IMSA: Taylor crash upends Detroit qualifying

Photo courtesy of IMSA

DETROIT – Polesitters for Saturday’s Chevrolet Sports Car Classic were determined conventionally in two of the three classes, but not in the primary Prototype class.

Quick reports are below.


The No. 10 Konica Minolta Cadillac DPi-V.R team faces an uphill battle tonight that the Wayne Taylor Racing team was not expecting.

Ricky Taylor set what was the fastest time of the session at a 1:24.530, but lost control of the car through Turn 4, smashing into the concrete barrier on the outside.

It leaves Taylor and brother Jordan Taylor now stuck starting 12th and last among the combined prototype cars (Prototype and Prototype Challenge cars), because they caused a red flag.

The situation was made a bit more complicated because the Taylors, on the heels of four straight wins to open 2017, lead the points. With the grid determined “by other means” as the Taylor crash brought out a red flag because it didn’t complete the minimum 10 minutes of required green flag time, the field would be set by points. But because the Taylors brought out the red, that meant they lost their fastest lap.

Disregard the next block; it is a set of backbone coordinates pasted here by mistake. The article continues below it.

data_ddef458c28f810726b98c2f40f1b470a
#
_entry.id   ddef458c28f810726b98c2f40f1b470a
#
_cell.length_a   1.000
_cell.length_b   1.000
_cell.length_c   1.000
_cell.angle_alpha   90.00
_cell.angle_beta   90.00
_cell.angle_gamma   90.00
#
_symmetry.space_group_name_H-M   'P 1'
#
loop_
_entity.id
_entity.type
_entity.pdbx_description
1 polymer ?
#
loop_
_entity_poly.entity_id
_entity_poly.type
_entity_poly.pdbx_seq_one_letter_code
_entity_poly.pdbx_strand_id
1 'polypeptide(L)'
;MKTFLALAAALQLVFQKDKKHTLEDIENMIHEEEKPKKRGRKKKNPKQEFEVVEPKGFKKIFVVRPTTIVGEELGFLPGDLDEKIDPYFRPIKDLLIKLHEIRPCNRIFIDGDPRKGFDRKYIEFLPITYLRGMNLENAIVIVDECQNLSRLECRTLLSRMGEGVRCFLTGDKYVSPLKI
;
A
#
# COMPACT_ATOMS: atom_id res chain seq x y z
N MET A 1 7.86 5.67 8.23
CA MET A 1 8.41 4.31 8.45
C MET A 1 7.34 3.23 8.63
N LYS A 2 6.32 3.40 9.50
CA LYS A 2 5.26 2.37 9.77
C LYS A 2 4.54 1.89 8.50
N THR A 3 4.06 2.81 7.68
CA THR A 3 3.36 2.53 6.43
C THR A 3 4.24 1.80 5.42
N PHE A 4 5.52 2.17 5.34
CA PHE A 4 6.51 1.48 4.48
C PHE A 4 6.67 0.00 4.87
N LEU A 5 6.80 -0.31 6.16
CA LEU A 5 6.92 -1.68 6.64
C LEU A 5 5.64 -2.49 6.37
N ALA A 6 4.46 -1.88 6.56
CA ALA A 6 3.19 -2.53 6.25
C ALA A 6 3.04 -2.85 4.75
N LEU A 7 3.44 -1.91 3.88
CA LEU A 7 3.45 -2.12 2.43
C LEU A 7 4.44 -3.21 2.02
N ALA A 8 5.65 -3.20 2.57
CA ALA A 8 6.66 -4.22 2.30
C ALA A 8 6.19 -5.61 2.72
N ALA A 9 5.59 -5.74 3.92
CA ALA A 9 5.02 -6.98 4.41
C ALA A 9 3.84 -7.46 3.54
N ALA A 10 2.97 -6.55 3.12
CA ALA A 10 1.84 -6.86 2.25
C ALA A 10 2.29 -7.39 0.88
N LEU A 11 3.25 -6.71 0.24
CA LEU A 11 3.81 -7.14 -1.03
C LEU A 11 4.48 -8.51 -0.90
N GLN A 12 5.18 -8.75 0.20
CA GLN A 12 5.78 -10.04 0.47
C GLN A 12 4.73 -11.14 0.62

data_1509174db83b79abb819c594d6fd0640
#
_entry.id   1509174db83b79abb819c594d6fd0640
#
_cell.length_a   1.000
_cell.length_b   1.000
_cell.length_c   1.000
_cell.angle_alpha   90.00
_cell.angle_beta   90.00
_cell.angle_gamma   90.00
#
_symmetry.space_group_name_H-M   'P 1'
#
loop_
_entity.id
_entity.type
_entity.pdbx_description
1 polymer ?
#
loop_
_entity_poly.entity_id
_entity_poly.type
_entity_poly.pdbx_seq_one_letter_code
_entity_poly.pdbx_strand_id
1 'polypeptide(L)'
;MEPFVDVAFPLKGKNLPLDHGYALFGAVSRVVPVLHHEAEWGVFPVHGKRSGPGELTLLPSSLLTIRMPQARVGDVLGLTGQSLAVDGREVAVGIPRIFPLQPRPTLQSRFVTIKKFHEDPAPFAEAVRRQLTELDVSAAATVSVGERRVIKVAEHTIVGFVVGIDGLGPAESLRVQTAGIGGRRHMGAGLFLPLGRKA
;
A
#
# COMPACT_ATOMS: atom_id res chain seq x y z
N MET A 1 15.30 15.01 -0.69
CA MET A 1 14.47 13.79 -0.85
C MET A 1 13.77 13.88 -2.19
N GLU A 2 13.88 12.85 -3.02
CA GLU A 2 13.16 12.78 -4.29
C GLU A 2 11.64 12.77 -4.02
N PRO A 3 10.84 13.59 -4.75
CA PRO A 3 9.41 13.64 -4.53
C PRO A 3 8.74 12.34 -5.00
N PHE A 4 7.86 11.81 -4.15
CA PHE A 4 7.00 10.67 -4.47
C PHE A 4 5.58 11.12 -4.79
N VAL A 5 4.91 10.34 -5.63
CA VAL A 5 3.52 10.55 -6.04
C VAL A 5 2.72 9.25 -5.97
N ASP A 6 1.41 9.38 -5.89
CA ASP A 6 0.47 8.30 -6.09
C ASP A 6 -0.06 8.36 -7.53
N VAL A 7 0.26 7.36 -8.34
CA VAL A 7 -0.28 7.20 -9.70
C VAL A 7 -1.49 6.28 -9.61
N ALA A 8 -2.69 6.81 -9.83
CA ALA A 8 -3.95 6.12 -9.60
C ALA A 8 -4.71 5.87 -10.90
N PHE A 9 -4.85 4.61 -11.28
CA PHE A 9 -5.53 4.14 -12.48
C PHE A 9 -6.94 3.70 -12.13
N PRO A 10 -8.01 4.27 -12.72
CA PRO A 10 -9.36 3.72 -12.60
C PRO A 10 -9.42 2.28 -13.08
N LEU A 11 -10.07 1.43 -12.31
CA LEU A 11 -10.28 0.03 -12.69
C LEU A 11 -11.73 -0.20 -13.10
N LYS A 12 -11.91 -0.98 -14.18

It leaves the No. 5 Mustang Sampling Racing Cadillac on pole for Saturday’s race, for the car driven by Joao Barbosa and Christian Fittipaldi.

The No. 90 VISIT FLORIDA Racing Riley Mk. 30 Gibson was unlucky by the red flag timing. Renger van der Zande had what would have been the leftover top time of 1:24.693. He shares that car with Marc Goossens.


Lawson Aschenbach has extended the streak of different drivers, teams and manufacturers to win a pole in GT Daytona this year.

After Ferrari, Mercedes-AMG, Lamborghini and Porsche had scored poles in the first four races this year, the Audi R8 LMS now has its first pole of the year courtesy of “Awesome Lawson,” in the No. 57 Stevenson Motorsports Audi.

Aschenbach’s best lap was a 1:30.200, with a big gap of 0.341 to Katherine Legge, who did well to shoot up into the best starting position yet in IMSA for the No. 93 Michael Shank Racing Acura NSX GT3.

Aschenbach shares his car with Andrew Davis and Legge will share her’s with Andy Lally on Saturday.

Two Lamborghini Huracán GT3s from Paul Miller Racing and Change Racing were next, with Lexus getting into the top five on home soil for the 3GT Racing team, not far from the team’s Lansing headquarters.